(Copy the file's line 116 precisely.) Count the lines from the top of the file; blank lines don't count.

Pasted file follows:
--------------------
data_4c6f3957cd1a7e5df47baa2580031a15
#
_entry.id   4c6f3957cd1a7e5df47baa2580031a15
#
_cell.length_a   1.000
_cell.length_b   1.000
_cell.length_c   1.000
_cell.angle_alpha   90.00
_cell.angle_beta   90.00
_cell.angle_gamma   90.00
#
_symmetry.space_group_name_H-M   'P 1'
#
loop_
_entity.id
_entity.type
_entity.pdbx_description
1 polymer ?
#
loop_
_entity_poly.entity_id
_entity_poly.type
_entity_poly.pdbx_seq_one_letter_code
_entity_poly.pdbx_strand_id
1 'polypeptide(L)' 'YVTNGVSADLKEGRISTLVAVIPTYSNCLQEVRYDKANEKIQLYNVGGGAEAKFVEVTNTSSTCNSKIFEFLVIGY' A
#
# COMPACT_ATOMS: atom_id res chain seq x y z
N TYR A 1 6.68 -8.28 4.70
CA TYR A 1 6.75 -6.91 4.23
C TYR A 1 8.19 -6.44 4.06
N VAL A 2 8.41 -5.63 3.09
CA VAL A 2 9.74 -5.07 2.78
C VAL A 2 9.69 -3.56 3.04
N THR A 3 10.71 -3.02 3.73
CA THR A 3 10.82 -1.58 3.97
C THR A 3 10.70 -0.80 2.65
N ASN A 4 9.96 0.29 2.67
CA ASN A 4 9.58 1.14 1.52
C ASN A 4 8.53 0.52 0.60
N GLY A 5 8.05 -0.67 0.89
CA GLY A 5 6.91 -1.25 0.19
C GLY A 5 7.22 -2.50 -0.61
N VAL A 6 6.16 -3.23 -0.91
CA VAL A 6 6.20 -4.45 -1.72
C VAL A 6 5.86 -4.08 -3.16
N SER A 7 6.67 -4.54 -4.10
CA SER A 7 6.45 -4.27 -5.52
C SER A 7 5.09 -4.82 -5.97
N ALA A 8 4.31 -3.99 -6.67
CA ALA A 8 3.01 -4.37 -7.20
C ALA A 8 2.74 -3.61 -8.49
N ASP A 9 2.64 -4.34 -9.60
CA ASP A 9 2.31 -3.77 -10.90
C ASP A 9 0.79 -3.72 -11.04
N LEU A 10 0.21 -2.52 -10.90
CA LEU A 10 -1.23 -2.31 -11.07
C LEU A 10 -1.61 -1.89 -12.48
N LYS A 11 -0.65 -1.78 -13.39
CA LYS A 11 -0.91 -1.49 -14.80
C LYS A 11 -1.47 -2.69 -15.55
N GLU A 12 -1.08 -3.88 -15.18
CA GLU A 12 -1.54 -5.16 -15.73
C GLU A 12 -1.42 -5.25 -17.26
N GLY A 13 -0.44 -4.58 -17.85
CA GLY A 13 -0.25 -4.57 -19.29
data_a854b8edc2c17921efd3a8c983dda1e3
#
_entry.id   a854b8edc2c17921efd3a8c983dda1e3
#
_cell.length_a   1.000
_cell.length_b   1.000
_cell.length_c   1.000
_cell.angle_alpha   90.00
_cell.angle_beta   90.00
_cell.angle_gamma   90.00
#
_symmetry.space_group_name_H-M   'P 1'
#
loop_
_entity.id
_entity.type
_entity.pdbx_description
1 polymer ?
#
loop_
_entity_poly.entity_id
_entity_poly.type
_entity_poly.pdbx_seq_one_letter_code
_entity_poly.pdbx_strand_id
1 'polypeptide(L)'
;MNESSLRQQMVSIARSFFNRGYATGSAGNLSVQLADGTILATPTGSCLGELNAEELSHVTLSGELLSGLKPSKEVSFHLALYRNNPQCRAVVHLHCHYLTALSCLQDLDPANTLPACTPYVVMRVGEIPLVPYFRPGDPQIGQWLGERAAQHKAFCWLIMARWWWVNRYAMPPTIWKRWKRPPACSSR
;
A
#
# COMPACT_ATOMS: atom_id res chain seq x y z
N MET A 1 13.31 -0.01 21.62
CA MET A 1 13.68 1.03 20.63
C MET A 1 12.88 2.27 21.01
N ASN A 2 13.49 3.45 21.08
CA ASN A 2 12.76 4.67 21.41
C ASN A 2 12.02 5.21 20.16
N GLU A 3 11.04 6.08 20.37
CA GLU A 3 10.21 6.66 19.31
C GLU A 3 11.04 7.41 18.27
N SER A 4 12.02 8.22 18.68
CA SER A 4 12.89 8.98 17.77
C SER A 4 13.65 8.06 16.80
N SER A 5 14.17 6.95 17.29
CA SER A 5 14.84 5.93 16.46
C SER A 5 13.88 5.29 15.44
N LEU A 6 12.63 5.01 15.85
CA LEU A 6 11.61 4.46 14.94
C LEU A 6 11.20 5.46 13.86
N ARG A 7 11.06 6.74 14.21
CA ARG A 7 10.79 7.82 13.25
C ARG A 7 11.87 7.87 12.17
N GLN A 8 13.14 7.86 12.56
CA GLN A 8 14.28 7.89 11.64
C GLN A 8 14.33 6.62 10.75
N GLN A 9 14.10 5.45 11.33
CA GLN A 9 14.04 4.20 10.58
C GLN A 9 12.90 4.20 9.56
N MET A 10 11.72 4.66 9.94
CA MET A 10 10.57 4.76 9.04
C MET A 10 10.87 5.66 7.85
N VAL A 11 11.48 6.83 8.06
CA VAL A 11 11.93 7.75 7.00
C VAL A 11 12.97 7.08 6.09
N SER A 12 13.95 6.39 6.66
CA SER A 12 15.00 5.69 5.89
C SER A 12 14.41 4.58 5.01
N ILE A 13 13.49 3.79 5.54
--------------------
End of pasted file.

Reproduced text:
C ARG A 7 11.87 7.87 12.17